It should be noted that infectious diseases such as filarial lesions and tuberculosis can mimic symptoms of malignant growths and should be given serious consideration during diagnosis, especially in areas of the world where such diseases are prevalent.

If you have seen an infectious disease mimicking the classic presentation of a malignancy, why not publish your case report with us for others to see?

JMCR has reached 500 case reports!

October 2, 2008

We are proud to announce that Journal of Medical Case Reports has published its 500th case report this week.  In a message to the press, Editor-in-Chief Professor Michael Kidd, said:

This is an important milestone for this new journal. Our journal is devoted to publishing reports about individual people. Reports which can serve as an early warning signal for the presentations of new and emerging diseases or the side effects of new medications. Reports which allow clinicians to share the experiences of their patients to support improving health care for everybody. I thank our readers, our authors, our reviewers, our editorial board and the staff of BioMed Central for their contributions to the success of this journal.

Congratulations to Felix JV Schlosser et al. on authoring the 500th case report (see this blog posting for more information)!

Remember, nominations for the BioMed Central 3rd Annual Research Awards are now open. Browse over 500 of our case reports and tell us which ones you think deserve an award here.

Editor’s pick by Michael Kidd: Our first meta-analysis of case reports

October 1, 2008

Case report
Predictors of adverse events after endovascular abdominal aortic aneurysm repair. A meta-analysis of case reports.
Felix JV Schlosser, Geert JMG van der Heijden, Yolanda van der Graaf, Frans L Moll, Hence JM Verhagen

This is one, if not the, first meta-analysis of case reports. While case reports do not provide strong causal evidence because they report only a small number of patients, case reports can provide relevant information, notably on long-term complications in the realm of patients actually seen and treated in daily practice.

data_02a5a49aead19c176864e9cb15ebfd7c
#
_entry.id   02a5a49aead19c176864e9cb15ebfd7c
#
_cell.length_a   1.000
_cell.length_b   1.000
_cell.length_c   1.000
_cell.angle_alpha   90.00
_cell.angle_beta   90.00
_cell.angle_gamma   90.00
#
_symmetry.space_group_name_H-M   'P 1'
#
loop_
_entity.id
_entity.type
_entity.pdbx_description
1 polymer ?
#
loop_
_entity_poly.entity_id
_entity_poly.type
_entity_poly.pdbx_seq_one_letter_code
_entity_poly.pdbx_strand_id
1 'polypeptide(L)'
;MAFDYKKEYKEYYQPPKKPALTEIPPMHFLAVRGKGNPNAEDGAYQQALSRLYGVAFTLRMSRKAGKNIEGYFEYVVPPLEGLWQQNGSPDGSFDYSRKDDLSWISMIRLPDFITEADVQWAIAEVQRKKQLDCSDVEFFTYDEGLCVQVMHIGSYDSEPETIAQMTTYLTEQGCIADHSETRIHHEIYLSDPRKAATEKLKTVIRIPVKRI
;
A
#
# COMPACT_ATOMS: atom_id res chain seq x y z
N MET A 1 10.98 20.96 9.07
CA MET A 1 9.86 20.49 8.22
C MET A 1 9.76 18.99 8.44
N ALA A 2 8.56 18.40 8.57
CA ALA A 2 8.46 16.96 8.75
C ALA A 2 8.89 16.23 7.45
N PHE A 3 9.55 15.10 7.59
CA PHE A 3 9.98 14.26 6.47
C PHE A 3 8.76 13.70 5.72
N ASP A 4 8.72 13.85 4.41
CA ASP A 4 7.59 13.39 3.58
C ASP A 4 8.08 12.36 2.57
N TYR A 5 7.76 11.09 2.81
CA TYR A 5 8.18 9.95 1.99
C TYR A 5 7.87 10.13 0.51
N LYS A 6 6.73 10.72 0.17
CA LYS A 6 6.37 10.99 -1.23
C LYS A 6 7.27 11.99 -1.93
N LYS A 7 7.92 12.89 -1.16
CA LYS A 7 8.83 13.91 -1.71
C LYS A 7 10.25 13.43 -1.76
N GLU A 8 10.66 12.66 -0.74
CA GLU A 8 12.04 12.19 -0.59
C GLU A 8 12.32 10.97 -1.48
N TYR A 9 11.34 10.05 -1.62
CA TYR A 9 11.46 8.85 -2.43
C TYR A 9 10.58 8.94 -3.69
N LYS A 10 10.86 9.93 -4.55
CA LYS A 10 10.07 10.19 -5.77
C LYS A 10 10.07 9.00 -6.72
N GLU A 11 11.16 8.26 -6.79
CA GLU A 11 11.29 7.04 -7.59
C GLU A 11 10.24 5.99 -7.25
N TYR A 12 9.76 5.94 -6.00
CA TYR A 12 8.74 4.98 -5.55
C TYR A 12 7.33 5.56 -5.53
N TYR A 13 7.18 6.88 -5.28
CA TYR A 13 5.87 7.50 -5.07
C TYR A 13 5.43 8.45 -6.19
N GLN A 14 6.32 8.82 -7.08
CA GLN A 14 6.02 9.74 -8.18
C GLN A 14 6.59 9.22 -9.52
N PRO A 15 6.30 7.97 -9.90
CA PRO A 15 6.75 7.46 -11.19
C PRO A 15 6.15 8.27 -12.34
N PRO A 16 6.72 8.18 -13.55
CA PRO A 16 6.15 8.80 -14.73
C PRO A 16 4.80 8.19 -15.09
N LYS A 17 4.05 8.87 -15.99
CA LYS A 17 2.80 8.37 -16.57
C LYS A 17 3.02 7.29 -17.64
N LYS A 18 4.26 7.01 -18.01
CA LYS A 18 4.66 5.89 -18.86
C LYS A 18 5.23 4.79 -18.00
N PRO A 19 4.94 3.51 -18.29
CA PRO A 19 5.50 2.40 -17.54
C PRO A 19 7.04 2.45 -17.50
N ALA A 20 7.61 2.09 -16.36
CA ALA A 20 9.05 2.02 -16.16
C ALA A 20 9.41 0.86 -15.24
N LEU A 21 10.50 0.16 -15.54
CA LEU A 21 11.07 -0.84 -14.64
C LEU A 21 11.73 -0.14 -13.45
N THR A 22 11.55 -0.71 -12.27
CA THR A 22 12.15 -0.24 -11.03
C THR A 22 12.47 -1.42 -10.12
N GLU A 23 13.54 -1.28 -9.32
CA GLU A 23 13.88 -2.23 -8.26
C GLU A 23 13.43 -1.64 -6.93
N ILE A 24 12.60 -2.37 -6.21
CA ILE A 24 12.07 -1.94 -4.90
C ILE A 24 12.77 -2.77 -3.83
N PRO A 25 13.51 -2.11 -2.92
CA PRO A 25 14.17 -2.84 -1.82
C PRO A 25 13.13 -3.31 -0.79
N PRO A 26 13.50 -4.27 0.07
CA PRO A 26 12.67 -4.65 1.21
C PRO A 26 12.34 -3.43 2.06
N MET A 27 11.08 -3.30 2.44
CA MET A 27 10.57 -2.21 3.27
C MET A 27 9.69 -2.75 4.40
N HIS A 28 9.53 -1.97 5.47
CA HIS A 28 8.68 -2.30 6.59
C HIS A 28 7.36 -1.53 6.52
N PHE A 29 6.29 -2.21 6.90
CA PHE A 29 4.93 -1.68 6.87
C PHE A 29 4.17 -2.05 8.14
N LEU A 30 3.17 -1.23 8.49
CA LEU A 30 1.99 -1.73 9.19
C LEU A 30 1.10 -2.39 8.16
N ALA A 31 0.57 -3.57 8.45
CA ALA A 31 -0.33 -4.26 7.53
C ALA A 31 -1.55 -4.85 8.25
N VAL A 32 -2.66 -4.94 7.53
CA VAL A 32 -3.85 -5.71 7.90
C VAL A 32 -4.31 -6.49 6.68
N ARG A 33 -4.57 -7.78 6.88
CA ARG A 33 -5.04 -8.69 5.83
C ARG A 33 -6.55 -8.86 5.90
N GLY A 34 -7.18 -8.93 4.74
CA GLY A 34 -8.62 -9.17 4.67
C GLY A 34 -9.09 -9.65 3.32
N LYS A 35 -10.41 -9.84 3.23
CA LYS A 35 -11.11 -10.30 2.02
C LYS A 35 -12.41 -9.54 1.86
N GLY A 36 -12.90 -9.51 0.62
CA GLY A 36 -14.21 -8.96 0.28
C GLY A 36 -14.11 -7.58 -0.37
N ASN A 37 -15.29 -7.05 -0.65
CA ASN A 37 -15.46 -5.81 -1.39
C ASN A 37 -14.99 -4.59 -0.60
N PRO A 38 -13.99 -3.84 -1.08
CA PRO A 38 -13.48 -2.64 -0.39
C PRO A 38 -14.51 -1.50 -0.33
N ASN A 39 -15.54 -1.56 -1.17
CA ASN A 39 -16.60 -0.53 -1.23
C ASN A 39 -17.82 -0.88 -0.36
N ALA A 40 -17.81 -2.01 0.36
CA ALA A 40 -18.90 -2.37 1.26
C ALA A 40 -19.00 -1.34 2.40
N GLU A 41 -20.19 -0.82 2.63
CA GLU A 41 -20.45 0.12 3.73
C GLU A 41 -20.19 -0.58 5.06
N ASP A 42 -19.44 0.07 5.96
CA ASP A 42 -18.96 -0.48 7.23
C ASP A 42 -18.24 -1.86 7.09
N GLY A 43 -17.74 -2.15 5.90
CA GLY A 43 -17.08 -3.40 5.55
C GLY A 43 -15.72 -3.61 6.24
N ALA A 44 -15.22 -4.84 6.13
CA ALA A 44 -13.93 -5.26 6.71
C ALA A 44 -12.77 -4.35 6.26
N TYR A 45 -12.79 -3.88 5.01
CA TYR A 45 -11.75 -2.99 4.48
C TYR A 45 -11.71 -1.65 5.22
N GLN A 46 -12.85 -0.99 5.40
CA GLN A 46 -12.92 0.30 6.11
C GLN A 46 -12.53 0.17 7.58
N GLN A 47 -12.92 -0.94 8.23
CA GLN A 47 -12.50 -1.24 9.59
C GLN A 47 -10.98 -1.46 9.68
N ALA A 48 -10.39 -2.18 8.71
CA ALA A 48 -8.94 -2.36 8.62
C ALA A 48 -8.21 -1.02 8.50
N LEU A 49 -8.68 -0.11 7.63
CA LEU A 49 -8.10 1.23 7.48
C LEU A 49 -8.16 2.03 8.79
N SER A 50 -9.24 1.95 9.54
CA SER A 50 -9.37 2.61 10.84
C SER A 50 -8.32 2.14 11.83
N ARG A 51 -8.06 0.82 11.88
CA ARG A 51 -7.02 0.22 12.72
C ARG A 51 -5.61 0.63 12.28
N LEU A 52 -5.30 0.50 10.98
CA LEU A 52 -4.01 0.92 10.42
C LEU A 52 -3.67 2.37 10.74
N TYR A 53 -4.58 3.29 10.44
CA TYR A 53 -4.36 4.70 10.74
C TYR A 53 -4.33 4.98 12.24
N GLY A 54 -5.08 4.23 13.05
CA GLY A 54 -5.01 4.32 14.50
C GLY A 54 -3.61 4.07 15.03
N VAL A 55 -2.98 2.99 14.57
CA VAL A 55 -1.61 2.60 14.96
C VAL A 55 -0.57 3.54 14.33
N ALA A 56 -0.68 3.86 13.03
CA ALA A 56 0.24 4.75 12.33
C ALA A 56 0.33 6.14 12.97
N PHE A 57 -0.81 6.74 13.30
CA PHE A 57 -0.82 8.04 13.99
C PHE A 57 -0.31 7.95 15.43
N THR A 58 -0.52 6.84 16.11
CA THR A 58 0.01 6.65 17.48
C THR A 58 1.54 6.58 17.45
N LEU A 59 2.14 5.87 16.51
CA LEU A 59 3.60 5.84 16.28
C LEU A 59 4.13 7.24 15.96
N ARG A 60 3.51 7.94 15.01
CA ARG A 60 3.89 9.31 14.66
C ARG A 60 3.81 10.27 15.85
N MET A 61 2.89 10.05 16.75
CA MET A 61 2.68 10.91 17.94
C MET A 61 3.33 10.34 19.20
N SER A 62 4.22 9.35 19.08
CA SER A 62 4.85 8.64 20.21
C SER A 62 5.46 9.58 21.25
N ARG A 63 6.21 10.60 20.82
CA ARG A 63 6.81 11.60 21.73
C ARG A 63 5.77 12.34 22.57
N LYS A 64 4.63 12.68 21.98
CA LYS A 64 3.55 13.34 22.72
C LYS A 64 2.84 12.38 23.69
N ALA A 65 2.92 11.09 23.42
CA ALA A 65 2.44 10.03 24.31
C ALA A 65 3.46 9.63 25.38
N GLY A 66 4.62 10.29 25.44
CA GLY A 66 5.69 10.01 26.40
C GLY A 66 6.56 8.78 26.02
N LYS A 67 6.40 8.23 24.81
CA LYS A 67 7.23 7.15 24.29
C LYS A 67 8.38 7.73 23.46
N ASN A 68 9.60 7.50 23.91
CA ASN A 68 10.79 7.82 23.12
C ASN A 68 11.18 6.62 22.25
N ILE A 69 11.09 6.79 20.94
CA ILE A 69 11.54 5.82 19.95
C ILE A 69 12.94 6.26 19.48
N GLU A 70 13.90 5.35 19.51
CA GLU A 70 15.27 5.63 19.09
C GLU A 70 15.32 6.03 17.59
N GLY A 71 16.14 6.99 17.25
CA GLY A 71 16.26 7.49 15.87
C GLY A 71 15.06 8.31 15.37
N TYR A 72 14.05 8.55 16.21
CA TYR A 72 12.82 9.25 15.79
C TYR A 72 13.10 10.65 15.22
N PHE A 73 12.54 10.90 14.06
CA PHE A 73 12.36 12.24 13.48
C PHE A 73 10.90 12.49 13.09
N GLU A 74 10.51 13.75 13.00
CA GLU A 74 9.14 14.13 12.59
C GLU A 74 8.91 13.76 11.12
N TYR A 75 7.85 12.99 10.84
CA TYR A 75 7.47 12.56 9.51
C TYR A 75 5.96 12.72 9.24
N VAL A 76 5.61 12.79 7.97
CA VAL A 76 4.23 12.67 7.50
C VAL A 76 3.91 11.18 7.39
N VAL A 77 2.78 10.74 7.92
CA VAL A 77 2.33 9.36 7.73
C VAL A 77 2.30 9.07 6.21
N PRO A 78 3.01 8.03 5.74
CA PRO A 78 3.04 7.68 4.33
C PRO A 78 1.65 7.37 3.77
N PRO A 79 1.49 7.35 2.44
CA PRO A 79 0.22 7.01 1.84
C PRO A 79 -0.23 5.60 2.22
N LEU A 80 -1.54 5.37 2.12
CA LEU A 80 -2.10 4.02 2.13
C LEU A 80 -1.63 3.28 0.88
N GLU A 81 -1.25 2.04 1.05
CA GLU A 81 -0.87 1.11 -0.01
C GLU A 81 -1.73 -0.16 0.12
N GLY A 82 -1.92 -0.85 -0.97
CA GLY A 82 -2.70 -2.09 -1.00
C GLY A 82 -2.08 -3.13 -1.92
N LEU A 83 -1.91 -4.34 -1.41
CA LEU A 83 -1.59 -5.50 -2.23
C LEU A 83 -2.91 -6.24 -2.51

This type of article can help to detect specific patterns of patient outcomes, particularly with regard to clinically important and rare adverse events and complications. Case reports may therefore offer valuable information about the mechanisms of the development of complications.

The aim of this study was to review which patient, disease or procedural characteristics predict complications after endovascular abdominal aorta aneurysm repair. The selection of case reports about patients with complications after this surgery may have resulted in a cohort of patients who are at high risk for complications, irrespective of the device or the procedure. Therefore, one may question whether these extraordinary patients may have brought the complications to the device or procedure. Although patients who were included in this study may represent the odd and extraordinary cases, they clearly are patients who are seen in practice. For ethical considerations and reasons of efficiency, these odd and extraordinary cases are generally excluded from randomised trials and cohort studies. The risk factors derived from the presented cohort of case reports are similar to those reported in prognostic cohort studies.  Hence, the results contribute to the robustness of the reported predictors.

Although a meta-analysis of case reports has some clear methodological drawbacks, it offers unique opportunities. The risk factors for complications after endovascular AAA repair that are presented in this document are similar to those that are presented in prognostic cohort studies. Female gender and the presence of comorbidities appear to increase the risk of mortality. Larger AAA diameter, higher age and multimorbidity at the time of surgery increase the risk for rupture and other complications following surgery. These risk factors deserve attention in future well-designed follow-up studies.

Professor Michael Kidd (pictured)
Journal of Medical Case Reports